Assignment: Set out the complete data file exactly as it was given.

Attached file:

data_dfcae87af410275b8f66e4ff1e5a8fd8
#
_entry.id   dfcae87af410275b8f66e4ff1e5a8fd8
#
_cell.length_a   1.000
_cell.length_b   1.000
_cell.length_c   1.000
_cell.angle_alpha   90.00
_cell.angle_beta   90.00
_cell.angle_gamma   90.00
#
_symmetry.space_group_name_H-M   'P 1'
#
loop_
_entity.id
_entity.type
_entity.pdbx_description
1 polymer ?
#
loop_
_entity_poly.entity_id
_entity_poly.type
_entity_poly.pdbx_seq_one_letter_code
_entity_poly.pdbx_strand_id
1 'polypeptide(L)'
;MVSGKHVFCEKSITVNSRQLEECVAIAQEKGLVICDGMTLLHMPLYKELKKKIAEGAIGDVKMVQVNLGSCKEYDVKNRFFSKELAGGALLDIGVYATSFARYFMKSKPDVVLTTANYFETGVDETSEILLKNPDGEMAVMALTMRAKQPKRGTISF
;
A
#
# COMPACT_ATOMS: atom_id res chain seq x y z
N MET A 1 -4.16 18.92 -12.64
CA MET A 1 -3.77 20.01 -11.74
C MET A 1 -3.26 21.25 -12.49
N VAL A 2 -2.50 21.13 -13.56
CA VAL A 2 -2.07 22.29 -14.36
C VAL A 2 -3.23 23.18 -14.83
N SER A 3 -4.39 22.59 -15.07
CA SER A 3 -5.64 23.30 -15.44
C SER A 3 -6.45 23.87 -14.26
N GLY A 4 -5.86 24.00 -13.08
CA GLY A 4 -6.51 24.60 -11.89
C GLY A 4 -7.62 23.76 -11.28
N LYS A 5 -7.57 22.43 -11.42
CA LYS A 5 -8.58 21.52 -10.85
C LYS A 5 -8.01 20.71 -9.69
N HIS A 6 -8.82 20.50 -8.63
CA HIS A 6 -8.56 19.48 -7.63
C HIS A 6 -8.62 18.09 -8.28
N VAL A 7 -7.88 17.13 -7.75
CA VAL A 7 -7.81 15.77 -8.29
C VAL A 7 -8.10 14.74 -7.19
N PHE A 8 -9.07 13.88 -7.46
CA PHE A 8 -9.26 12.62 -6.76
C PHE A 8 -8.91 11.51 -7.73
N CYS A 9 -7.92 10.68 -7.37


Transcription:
data_dfcae87af410275b8f66e4ff1e5a8fd8
#
_entry.id   dfcae87af410275b8f66e4ff1e5a8fd8
#
_cell.length_a   1.000
_cell.length_b   1.000
_cell.length_c   1.000
_cell.angle_alpha   90.00
_cell.angle_beta   90.00
_cell.angle_gamma   90.00
#
_symmetry.space_group_name_H-M   'P 1'
#
loop_
_entity.id
_entity.type
_entity.pdbx_description
1 polymer ?
#
loop_
_entity_poly.entity_id
_entity_poly.type
_entity_poly.pdbx_seq_one_letter_code
_entity_poly.pdbx_strand_id
1 'polypeptide(L)'
;MVSGKHVFCEKSITVNSRQLEECVAIAQEKGLVICDGMTLLHMPLYKELKKKIAEGAIGDVKMVQVNLGSCKEYDVKNRFFSKELAGGALLDIGVYATSFARYFMKSKPDVVLTTANYFETGVDETSEILLKNPDGEMAVMALTMRAKQPKRGTISF
;
A
#
# COMPACT_ATOMS: atom_id res chain seq x y z
N MET A 1 -4.16 18.92 -12.64
CA MET A 1 -3.77 20.01 -11.74
C MET A 1 -3.26 21.25 -12.49
N VAL A 2 -2.50 21.13 -13.56
CA VAL A 2 -2.07 22.29 -14.36
C VAL A 2 -3.23 23.18 -14.83
N SER A 3 -4.39 22.59 -15.07
CA SER A 3 -5.64 23.30 -15.44
C SER A 3 -6.45 23.87 -14.26
N GLY A 4 -5.86 24.00 -13.08
CA GLY A 4 -6.51 24.60 -11.89
C GLY A 4 -7.62 23.76 -11.28
N LYS A 5 -7.57 22.43 -11.42
CA LYS A 5 -8.58 21.52 -10.85
C LYS A 5 -8.01 20.71 -9.69
N HIS A 6 -8.82 20.50 -8.63
CA HIS A 6 -8.56 19.48 -7.63
C HIS A 6 -8.62 18.09 -8.28
N VAL A 7 -7.88 17.13 -7.75
CA VAL A 7 -7.81 15.77 -8.29
C VAL A 7 -8.10 14.74 -7.19
N PHE A 8 -9.07 13.88 -7.46
CA PHE A 8 -9.26 12.62 -6.76
C PHE A 8 -8.91 11.51 -7.73
N CYS A 9 -7.92 10.68 -7.37